The quality of teaching in a school depends on more than just individual teacher quality. It also depends on factors such as the amount and quality of

instructional resources available, teacher professional development, staffing, and support from administrators and parents.

There is no single agreed-upon definition of what competencies a beginning teacher should have. Different professional organizations and many states have recently developed standards for teachers. The fact that different states have affiliations with these national and regional standards development efforts suggests some agreement between states about standards for teacher competence. Given that states have different educational standards for students, have teacher candidate pools with different characteristics, and that licensing of teachers is a state responsibility, it is not surprising that there is some variation in the knowledge and skills that states seek for beginning teachers.

Americans have adopted a reform agenda for their schools that calls for excellence in teaching and learning. School officials across the nation are hard at work targeting instruction at high levels for all students. Gaps remain, however, between the nation's educational aspirations and student achievement. To address these gaps, policy makers have recently focused on the qualifications of teachers and the preparation of teacher candidates.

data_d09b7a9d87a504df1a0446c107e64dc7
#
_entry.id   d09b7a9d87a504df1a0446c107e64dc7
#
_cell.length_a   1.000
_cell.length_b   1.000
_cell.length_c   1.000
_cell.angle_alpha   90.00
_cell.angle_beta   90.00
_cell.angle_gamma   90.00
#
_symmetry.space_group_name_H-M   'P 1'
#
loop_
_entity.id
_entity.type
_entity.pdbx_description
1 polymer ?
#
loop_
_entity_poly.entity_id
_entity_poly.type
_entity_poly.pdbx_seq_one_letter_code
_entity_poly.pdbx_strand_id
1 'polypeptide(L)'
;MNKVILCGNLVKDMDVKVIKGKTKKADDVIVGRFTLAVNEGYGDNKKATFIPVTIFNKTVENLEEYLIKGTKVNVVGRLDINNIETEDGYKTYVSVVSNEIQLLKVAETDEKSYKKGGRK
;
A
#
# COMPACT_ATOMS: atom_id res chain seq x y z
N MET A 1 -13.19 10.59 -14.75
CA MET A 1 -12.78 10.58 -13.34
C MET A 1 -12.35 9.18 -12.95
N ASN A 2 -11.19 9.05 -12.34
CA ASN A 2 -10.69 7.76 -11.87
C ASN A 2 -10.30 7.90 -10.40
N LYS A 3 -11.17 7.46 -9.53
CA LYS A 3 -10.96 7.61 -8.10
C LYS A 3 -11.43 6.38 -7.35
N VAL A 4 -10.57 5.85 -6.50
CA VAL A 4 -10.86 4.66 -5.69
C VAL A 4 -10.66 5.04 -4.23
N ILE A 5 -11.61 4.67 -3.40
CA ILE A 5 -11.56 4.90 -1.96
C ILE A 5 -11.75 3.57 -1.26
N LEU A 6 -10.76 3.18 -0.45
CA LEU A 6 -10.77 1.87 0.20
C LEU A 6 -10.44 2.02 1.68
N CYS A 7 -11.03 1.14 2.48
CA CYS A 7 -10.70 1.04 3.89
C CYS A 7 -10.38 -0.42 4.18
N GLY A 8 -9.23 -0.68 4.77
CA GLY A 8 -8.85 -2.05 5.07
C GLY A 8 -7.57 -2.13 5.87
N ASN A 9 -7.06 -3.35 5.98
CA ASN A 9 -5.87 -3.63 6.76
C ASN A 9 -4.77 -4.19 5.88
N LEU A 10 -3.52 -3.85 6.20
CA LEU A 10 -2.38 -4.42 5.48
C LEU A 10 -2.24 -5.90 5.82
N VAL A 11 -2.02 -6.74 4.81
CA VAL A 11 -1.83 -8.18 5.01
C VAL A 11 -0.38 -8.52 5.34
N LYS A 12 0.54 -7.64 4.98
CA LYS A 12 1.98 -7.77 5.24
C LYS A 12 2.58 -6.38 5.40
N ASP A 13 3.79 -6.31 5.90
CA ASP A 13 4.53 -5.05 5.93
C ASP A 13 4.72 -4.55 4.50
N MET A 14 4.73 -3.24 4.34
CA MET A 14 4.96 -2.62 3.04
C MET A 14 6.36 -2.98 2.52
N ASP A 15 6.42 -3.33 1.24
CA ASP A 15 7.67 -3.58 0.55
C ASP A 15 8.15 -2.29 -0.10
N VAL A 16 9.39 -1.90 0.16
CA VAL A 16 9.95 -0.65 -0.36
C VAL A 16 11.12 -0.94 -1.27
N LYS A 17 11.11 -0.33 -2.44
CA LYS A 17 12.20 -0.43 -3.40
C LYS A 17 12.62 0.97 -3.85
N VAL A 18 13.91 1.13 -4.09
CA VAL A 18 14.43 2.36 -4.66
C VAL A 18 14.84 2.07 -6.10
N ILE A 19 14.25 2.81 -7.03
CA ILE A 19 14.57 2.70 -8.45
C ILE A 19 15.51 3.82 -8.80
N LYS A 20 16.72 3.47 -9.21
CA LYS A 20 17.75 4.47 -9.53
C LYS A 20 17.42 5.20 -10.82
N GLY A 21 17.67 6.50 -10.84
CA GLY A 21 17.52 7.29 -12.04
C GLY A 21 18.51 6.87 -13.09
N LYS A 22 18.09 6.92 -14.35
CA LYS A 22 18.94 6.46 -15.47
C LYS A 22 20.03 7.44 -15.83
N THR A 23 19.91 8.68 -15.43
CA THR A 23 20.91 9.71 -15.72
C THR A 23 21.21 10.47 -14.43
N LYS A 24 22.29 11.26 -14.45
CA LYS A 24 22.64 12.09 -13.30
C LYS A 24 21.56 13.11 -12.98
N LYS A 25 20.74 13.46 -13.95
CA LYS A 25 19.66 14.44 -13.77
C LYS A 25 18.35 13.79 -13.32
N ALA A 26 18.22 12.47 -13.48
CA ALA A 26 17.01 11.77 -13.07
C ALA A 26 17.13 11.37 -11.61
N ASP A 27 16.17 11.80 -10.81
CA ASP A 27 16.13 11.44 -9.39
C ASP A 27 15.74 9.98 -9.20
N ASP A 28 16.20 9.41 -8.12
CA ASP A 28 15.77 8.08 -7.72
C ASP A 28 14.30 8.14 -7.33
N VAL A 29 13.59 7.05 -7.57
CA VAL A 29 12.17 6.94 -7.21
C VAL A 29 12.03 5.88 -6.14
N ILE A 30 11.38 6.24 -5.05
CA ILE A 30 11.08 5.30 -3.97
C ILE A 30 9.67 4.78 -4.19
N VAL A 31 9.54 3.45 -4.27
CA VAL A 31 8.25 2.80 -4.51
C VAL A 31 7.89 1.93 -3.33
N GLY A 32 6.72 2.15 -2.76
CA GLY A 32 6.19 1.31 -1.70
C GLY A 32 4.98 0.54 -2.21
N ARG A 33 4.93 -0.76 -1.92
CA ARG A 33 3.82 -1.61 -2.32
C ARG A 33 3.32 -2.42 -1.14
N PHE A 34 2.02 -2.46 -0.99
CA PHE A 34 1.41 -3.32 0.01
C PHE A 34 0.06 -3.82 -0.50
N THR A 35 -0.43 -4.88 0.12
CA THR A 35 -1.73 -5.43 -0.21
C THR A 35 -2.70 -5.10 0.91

This book examines the appropriateness and technical quality of teacher licensure tests currently in use, evaluates the merits of using licensure test results to hold states and institutions of higher education accountable for the quality of teacher preparation and licensure, and suggests alternatives for developing and assessing beginning teacher competence.

Teaching is a complex activity. Definitions of quality teaching have changed and will continue to change over time as society's values change. This book provides policy makers, teacher testers, and teacher educators with advice on how to use current tests to assess teacher candidates and evaluate teacher preparation, ensuring that America's youth are being taught by the most qualified candidates.